If you look at modern-day audio goods, you should be able to see things like 8 kHz, 22 kHz, 32 kHz, 44.1 kHz, 48 kHz,… on the spect sheet. In case you don’t know, Hz-kHz (1 kHz = 1,000 Hz) is often used to measure the vibration of the sound which is also known as sound frequency. As the kHz rating increase, the sound frequency rises accordingly. Nowadays, a lot of people have the belief that high kHz ratings ensure quality sounds. But is higher kHz better for audio all the time?
Relatively new to audio products and don’t know if it’s wise to get stuff with this situation? If that is so, you would find this article useful. By reading the information below, you could familiarize yourself with characteristics of the relationship between kHz rating and sound quality.
Nature Of Sound And Your Hearing
To determine if higher kHz truly leads to better sound, it’s a good idea to have a general idea about the attributes of sound. After all, manufacturers of audio equipment must take into account how sound moves in the air before releasing their products, right?
Well, to put it plainly, sound travels in waves and high-frequency waves have short wavelengths (the distance between two topmost points). On the other hand, low-frequency sound waves have long wavelengths. Headphones, speakers and so on produce waves of sound by using magnetic fields to move diaphragm back and forth in rapid succession. Needless to say, the wavelengths of the sound waves would be decided by how fast the diaphragm vibrates. Most audio falls in the range between 80 and 15.000 Hz (wave per second).
So by taking a look at the kHz rating of audio goods, you should be able to judge their capability to produce/reproduce audible sounds. Nonetheless, it’s worth noting that your hearing plays an essential part in the experience as well. In most of the cases, the hearing range of the average humans is 20Hz-20KHz. A couple of people might hear sounds at higher/lower frequencies but like eyesight, your hearing degrades over time. After 25, it’s possible that you fail to hear anything above 18,000 Hz.
That is why it’s highly likely that you would be unable to tell the differences in sound quality between a 20Hz-20KHz rated speaker and a 16Hz-22KHz rated one. That being said, audio products with high sound frequency ranges still retain a couple of advantages over ones with lower ranges such as superior components, rich tones and so on.
What If The kHz Is Too High
All things considered, it’s nice to use equipment with high kHz ratings in certain situations but sometime, the sound quality might deteriorate because it is too high.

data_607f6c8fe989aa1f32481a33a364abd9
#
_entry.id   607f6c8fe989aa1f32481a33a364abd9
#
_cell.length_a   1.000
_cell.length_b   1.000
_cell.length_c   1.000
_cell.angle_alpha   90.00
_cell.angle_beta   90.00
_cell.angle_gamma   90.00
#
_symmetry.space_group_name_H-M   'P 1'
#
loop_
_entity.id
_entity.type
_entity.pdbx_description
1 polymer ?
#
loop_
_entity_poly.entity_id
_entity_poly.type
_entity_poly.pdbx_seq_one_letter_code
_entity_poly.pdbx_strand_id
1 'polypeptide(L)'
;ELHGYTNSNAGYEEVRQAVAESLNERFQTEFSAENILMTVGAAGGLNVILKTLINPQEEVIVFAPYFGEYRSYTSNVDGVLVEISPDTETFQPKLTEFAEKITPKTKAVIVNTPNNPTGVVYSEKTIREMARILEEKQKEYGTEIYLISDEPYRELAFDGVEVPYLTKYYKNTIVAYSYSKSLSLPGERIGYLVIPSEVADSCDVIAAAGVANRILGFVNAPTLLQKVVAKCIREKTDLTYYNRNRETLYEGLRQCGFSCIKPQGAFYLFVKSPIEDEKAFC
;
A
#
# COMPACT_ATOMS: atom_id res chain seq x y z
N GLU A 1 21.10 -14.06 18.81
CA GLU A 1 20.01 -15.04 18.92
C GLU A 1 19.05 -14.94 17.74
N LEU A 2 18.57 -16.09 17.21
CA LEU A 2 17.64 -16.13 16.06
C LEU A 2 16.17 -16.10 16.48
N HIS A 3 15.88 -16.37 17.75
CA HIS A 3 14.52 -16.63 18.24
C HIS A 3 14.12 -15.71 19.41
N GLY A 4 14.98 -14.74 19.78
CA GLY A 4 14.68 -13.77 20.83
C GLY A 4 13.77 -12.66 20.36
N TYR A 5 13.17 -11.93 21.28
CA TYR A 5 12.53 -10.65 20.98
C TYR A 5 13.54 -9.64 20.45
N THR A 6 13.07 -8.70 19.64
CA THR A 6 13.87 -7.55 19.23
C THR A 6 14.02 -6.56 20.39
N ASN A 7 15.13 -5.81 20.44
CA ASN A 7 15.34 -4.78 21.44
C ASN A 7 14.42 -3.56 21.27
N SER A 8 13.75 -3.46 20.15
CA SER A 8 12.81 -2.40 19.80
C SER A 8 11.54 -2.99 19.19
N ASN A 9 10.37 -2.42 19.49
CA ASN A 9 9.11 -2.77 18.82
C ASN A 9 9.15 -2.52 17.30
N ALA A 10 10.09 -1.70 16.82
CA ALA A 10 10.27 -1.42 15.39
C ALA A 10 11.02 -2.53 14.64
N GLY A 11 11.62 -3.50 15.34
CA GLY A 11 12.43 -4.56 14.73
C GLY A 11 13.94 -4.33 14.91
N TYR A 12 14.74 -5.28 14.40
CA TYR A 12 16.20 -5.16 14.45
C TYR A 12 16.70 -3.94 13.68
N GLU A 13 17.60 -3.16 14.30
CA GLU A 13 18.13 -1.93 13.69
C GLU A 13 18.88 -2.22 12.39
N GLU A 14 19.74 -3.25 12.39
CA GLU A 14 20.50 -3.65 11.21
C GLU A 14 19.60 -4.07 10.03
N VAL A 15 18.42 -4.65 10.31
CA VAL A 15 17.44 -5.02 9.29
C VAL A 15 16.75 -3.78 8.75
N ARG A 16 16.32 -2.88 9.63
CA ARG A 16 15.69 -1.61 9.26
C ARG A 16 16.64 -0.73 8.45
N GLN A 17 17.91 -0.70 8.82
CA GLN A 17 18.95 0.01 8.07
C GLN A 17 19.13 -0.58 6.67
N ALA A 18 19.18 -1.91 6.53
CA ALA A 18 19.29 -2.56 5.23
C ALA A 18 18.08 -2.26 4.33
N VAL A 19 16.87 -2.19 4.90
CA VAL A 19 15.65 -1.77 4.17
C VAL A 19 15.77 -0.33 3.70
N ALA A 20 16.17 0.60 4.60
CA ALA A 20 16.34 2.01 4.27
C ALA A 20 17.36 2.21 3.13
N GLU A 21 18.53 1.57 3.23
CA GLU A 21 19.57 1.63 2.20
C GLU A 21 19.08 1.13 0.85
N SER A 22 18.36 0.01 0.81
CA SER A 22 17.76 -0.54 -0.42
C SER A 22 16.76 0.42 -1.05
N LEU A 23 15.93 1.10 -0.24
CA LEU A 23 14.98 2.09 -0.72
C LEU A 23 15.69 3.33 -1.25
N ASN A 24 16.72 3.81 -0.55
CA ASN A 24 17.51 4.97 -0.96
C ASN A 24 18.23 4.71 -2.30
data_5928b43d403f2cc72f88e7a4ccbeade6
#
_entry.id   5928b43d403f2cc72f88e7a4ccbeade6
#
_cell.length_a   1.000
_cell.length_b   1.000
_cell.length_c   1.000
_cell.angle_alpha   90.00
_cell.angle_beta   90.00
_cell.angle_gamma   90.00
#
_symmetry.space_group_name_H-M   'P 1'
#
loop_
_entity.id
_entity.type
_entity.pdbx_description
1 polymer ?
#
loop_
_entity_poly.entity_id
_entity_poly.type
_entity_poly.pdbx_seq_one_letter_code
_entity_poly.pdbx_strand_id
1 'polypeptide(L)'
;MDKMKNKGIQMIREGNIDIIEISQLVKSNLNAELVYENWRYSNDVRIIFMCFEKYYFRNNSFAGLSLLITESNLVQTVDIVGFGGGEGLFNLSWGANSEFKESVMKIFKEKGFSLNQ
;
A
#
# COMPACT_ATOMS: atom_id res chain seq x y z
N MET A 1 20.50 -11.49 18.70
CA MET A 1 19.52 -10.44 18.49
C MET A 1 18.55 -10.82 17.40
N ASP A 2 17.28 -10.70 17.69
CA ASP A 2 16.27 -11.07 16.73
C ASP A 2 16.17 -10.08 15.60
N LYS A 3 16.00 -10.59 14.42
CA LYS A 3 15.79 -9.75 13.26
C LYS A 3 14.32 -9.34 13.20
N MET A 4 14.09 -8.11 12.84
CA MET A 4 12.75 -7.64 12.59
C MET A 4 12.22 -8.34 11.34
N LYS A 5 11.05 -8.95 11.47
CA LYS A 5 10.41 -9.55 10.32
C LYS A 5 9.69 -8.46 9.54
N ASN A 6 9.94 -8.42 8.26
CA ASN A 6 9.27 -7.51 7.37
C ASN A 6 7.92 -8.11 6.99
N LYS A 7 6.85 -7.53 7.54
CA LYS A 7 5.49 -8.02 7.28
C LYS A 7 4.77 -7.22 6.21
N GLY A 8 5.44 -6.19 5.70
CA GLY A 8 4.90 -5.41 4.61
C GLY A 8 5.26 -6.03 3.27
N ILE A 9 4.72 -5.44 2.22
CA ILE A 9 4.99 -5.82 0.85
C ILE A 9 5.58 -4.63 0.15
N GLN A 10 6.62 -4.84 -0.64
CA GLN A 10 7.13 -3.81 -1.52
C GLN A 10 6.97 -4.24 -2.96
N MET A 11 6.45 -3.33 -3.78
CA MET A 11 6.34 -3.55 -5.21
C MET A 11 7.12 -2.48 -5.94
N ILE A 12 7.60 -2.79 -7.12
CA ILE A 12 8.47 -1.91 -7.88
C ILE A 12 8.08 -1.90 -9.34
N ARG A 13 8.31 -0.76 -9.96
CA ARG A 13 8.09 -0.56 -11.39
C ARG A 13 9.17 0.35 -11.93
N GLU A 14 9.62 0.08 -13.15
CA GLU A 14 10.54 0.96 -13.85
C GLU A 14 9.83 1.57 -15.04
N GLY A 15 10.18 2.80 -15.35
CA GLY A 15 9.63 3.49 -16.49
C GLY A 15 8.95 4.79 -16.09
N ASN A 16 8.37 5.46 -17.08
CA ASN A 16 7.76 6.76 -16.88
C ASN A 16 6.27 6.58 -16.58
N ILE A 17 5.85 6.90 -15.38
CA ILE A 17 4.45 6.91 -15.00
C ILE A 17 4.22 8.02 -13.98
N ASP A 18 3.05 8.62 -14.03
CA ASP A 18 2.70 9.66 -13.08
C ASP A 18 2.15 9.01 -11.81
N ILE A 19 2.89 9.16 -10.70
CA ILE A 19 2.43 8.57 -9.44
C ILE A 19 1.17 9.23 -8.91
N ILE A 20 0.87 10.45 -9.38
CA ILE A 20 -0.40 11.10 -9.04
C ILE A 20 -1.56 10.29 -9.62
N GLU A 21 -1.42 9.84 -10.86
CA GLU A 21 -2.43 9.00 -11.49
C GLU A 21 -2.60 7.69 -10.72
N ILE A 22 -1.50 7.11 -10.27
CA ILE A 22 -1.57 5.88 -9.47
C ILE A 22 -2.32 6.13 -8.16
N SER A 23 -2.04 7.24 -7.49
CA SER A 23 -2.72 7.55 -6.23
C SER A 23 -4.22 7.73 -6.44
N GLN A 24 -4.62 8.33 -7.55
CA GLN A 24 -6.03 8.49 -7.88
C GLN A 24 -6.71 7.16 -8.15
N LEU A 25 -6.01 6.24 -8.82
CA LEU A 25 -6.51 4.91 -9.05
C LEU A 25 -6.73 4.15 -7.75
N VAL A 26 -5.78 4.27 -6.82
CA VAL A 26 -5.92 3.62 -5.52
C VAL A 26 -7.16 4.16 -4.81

To test your audio setup, listen to high-frequency sounds that your devices support for a couple of minutes. Depending on what you have, you would hear sounds like whistles, clicks and other undesirable sounds. Once that happens, you should consider dropping the sampling rate to something more manageable. Of course, feel free to swap out certain components of your system if you think that would help.
Conclusion of Higher kHz: It’s Up To You
Is higher kHz better? In a couple of cases, yes. But if you want to have high-quality sounds, you need to test your audio setup to see what kHz ratings would suit it the most. It’s ill-advised to purchase products with high kHz ratings without making sure that they have positive influences on the sound. These kinds of days, it’s a breeze to get sample sound files to test the suitability of different systems in different applications. By using such files, you could decide what needs to be done to achieve high-quality sounds.
Frequently Asked Question And Answers About Hertz And Associated Issues
- What is the origin of Hertz?
Hertz takes its name from Heinrich Hertz, a famous German physicist who made important contributions to the study of electromagnetism. Hertz was established by IEC (International Electrotechnical Commission) in 1930 and adopted by CGPM (Conférence générale des poids et mesures), replacing all previous unit of frequency such as cycle per second, kilocycle per second and megacycle per second.
- How many units of frequency are in use?
The International System of Units (SI) lists around 20 units of frequency from yoctohertz to yottahertz. However, only 4 of them are in common use: kHz (kilohertz), MHz (megahertz), GHz (gigahertz) and THz (terahertz)
- Aside from sound frequency, what else uses Hertz as a measurement?
In addition to sound waves, people also measure electromagnetic radiation using kHz. To be more specific, radiofrequency radiation is usually measured in kHz, MHz and GHz. In computers, it’s also common to measure the CPU’s master clock signal in MHz and GHz.